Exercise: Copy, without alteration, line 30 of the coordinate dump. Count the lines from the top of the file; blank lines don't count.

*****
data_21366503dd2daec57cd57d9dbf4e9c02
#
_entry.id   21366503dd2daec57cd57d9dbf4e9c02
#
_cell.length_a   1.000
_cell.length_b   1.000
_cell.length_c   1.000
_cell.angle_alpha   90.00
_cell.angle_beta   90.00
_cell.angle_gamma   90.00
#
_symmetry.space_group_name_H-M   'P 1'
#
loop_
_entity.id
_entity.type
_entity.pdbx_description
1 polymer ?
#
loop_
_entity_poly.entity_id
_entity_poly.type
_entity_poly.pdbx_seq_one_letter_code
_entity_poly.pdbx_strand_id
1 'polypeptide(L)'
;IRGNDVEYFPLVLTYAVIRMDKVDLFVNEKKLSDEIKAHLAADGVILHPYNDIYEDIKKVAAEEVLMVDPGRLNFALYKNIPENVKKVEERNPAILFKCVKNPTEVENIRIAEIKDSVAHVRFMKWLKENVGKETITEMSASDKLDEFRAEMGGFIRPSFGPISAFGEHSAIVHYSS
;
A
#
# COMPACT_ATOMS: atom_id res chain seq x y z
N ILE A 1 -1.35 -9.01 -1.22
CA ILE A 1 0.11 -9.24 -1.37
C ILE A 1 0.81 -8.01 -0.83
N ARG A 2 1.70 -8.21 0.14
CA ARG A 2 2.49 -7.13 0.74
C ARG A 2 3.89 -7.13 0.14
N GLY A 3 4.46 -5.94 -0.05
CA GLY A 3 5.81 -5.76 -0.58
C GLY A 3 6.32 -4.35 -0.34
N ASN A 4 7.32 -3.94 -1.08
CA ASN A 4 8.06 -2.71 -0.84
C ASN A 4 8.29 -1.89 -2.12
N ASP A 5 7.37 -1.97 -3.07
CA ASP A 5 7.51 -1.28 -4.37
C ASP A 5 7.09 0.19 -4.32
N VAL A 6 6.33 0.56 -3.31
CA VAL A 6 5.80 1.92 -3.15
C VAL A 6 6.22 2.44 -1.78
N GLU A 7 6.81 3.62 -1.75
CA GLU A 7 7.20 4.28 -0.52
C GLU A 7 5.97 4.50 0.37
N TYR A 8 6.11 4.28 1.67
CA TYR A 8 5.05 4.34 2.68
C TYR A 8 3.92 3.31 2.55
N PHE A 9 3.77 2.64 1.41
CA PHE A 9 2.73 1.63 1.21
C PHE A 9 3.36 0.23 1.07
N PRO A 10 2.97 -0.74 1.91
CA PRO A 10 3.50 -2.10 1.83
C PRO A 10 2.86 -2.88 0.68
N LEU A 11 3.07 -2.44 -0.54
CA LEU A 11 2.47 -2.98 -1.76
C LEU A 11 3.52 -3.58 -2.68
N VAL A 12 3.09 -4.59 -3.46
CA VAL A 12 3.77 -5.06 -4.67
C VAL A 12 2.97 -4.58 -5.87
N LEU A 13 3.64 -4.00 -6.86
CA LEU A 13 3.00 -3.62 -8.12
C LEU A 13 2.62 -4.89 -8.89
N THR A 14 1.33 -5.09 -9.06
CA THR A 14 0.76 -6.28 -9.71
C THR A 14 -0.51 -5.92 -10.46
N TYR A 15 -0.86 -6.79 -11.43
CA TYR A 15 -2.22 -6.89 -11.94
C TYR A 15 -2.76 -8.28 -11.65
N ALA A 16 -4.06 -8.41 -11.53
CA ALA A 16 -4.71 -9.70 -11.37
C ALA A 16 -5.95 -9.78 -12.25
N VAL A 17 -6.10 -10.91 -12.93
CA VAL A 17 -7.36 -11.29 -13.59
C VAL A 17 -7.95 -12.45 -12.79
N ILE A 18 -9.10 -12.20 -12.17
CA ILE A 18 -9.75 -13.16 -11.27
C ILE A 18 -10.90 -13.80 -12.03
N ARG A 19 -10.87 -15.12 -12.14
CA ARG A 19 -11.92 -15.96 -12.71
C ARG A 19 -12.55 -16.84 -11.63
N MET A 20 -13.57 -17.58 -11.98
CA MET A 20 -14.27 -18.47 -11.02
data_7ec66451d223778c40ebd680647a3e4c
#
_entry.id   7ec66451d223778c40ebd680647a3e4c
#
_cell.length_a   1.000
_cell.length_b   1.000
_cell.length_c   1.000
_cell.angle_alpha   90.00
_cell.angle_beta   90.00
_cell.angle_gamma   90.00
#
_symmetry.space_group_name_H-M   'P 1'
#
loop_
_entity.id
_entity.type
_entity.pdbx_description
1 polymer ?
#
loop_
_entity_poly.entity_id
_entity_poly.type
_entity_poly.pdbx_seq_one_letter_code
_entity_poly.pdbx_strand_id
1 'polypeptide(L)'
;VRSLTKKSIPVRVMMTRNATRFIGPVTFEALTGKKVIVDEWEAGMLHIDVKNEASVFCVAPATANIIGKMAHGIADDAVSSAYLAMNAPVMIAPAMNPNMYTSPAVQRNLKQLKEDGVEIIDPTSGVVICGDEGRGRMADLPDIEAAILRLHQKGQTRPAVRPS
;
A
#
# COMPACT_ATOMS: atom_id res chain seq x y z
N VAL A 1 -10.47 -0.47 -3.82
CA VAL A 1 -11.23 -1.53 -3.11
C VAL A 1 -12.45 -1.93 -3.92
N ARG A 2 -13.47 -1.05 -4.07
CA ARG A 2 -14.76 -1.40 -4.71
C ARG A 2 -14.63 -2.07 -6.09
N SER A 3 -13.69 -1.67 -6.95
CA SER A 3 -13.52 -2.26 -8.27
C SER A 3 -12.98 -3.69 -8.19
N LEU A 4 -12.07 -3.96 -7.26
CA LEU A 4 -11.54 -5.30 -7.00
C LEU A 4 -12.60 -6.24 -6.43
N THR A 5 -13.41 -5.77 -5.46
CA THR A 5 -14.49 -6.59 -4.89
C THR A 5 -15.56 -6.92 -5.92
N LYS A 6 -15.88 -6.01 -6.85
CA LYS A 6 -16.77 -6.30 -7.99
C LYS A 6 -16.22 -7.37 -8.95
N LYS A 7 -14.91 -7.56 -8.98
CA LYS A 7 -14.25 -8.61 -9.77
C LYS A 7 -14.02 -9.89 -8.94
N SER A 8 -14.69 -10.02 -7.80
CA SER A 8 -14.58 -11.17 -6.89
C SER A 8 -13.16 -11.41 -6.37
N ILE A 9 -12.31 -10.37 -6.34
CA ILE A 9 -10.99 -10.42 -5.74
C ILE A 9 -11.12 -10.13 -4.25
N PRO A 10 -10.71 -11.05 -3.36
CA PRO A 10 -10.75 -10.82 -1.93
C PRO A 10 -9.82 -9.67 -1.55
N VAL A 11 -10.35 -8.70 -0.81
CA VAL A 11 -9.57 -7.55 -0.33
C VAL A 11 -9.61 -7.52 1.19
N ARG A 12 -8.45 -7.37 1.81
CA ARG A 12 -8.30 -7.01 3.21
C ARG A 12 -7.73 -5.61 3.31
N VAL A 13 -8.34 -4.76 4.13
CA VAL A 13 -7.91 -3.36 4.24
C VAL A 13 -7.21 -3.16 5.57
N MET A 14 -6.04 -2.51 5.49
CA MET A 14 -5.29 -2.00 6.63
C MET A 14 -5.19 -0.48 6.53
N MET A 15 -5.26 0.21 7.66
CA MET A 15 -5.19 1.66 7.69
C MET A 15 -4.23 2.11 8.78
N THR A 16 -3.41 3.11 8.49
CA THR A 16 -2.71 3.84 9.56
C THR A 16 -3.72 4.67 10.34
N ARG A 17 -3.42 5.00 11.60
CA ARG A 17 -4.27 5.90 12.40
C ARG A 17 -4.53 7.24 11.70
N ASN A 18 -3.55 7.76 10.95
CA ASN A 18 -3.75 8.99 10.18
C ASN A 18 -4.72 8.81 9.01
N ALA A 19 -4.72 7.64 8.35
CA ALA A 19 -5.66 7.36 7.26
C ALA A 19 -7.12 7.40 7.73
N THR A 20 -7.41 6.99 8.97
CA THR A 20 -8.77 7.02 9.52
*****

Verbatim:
# COMPACT_ATOMS: atom_id res chain seq x y z